Yes, I remember 1971 well. All too well in fact.
As a young ceramics dealer, hardly yet established, I was struggling against the onset of what was proving to be the most threatening recession of my entire career.
The face of the antiques trade was changing; a process facilitated by the inception of Antiques Trade Gazette.
A fresh generation of dealers was emerging and long-established traditions were becoming blurred as the distinction between dealer and collector, professional and amateur, was gradually eroded, eventually to the benefit of both.
Until this period, auctions of antiques, especially those in London and other cities, were primarily the realm of dealers. At the principal London auction houses, Sotheby’s, Christie’s and Phillips, Son and Neale, collectors seldom participated in person and details of provincial auctions were not widely circulated.
Dealers seemed to be a separate species from collectors, deeply protective of their sources, the mainspring of which were the auction houses.
The launching of the ATG in September 1971, was initially received with widespread alarm by the majority of the antiques trade, as a threat to their livelihood.
In publishing details of forthcoming auctions, particularly in the provinces and most of all, the prices attained, it seemed as though a curtain was being drawn aside, throwing a light on aspects of the arcane practices of the working life of the antiques dealer of that era.
The long distances travelled to view and attend country auctions, the deep-rooted levels of inter-dealing and for a significant and sometimes poorly catalogued piece, the convoluted passage from its original purchase at auction to its eventual appearance at a prestigious antiques fair.
There were several tiers of dealers, some of whom sold only to fellow members of ‘the Trade’.
Knowledge and expertise were hard earned, closely guarded and not to be shared, especially with potential customers.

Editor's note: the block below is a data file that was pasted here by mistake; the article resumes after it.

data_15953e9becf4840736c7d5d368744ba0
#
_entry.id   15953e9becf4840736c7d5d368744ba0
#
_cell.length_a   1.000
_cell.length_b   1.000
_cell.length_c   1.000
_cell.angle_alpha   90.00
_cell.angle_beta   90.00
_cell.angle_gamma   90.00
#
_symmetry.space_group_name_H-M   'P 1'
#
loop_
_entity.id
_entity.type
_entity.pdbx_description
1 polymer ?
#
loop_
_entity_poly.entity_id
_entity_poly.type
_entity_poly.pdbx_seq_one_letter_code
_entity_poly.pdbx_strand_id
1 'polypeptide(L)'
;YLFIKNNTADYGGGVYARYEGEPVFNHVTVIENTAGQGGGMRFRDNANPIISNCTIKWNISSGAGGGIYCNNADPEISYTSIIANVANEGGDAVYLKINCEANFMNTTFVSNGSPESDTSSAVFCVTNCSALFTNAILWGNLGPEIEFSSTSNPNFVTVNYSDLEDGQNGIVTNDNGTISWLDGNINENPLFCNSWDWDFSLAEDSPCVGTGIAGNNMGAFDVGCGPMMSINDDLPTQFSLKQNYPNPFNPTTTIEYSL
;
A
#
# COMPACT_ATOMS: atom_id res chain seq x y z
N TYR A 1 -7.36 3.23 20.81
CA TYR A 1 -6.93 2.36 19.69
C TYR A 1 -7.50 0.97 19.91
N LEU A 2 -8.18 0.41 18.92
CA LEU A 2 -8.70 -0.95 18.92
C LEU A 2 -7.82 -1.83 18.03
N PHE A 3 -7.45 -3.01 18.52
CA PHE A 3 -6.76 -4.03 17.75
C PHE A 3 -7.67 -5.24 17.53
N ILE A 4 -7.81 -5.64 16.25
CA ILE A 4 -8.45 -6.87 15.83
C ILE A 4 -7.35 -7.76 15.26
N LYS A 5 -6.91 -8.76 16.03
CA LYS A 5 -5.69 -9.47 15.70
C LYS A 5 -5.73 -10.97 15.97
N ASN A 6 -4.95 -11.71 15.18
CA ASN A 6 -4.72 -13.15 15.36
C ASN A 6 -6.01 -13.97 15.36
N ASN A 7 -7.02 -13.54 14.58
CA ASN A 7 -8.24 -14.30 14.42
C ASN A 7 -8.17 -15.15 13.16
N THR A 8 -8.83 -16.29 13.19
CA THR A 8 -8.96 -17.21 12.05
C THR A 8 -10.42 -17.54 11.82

I learnt this to my cost on the publication of my first book, The Price Guide to Eighteenth Century English Porcelain in 1970, regarded by some as a betrayal of the dealer’s ethos. Whereas I naively considered dealers and collectors as mutually supportive, to many colleagues the sharing of knowledge and most especially values was anathema.
On a more personal level, I shall always be appreciative of the promotional support which I invariably received for my various enterprises, including book reviews, porcelain seminars and later, the collaborative venture Eight Days in June.
Furthermore, I was fortunate for over 30 years in the coverage of my annual ceramic exhibitions, with loyal and hardy customers queuing outside my shop, sometimes for two days or more; I especially appreciated the detailed ATG reports of my accompanying catalogues.
ATG, in its coverage of so many aspects of the art market, has been instrumental in raising the profile of the antiques dealer and mitigating a certain sense of wariness which at one time existed between dealer and collector. It has also instigated a sense of the antiques market as a community rather than merely a grouping of disparate and often idiosyncratic individualists.
The ATG has served to provide a vehicle for the individual dealer, the collector and the market as a whole; a symbiotic relationship which perhaps embodies its most enduring legacy.
A huge benefit
I had always had an interest in antique dolls and toys and when I started in the trade in 1970 I was still a practising lawyer. Divorce and medical negligence were my specialist subjects and, my gosh, they were tough compared to dealing in juvenilia.
I found immediately that the Gazette was an enormous help and a fount of information.
As a specialist dealer, finding the right stock was more difficult than selling. A prime source was auction houses and in those days I had to either phone or send a letter to gain information. Getting a good photo and detailed description tended to be a problem; a hairline crack to a bisque doll’s head made a great difference to its value. Auctioneers were helpful but could not always get it right. That’s why I tried to view the items personally.
When the ATG started in September 1971 it was a huge benefit to me as it listed many auctions I did not know about and I had much more scope for buying.
Trade was much different in the ‘70s and ‘80s than today. I had rented a shop in the Mall and later in the Angel Arcade at Camden Passage dealing in antique dolls and toys.
The area was buzzing on Wednesdays and Saturdays and so was I. There was no worry about selling; an orderly queue of dealers was waiting outside my shop already when I arrived at 6.30 early in the morning and by lunchtime the goodies that I had freshly brought in were all sold, just like in any trendy bakery on Upper Street today.
My 35 years in Camden Passage were never boring and brought the world to me. Dealers and collectors came from all over the globe, as did Hollywood stars and celebrities, often unrecognisable in real life.
Trade became slower by the end of the ‘90s and Camden Passage sadly lost many of its old dealers.